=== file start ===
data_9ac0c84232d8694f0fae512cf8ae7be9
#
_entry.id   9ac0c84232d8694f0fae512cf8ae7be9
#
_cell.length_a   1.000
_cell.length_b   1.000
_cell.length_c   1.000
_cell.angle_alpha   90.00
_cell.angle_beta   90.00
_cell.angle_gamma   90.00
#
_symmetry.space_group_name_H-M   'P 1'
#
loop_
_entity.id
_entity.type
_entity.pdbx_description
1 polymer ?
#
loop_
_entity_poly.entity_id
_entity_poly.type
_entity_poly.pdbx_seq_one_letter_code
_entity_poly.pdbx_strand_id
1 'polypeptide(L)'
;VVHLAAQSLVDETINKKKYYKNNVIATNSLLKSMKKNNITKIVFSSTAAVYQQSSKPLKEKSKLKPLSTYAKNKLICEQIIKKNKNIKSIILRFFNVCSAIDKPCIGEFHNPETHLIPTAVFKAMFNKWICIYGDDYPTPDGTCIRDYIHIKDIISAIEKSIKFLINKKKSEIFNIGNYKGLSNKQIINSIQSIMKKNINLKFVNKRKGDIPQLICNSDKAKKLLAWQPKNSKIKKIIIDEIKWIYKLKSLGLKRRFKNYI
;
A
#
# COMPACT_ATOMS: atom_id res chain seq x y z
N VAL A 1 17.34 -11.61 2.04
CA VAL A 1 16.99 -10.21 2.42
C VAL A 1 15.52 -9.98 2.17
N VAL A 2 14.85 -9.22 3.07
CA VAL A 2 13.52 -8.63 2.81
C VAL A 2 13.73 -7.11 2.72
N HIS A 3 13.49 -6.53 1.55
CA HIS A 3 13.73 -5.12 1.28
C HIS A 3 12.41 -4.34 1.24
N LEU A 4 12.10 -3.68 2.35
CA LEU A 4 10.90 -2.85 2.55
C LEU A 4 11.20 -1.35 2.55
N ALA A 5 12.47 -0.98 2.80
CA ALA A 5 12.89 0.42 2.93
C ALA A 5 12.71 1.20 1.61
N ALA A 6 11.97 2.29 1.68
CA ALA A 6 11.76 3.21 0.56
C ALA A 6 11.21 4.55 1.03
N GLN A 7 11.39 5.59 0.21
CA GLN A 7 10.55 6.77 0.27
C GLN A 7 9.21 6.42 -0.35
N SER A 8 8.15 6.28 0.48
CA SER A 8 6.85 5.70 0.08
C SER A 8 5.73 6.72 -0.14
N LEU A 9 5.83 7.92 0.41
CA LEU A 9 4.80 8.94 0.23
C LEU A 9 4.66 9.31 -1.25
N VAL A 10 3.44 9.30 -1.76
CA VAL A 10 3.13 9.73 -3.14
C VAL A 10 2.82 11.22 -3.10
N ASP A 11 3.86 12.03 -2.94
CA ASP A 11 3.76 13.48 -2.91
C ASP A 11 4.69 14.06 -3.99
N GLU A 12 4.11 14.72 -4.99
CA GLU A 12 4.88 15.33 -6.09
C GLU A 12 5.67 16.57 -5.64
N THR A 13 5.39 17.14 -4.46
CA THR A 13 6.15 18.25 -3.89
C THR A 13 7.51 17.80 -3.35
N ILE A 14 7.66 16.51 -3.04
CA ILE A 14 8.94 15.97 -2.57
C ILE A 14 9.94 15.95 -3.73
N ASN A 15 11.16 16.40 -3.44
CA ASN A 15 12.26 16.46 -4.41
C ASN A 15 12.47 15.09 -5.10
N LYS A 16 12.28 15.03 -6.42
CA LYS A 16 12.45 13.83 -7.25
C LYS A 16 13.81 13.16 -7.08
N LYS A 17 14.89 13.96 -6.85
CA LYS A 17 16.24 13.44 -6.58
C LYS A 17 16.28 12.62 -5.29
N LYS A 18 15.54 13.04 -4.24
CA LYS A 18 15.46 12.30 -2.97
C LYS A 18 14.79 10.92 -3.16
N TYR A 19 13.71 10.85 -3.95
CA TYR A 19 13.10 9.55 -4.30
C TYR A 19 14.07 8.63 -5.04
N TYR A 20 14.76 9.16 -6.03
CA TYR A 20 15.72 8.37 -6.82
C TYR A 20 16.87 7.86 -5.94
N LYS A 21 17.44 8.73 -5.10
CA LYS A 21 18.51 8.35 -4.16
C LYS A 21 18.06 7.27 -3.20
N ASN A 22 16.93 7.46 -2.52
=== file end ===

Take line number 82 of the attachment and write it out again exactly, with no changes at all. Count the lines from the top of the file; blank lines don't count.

N LYS A 18 15.54 13.04 -4.24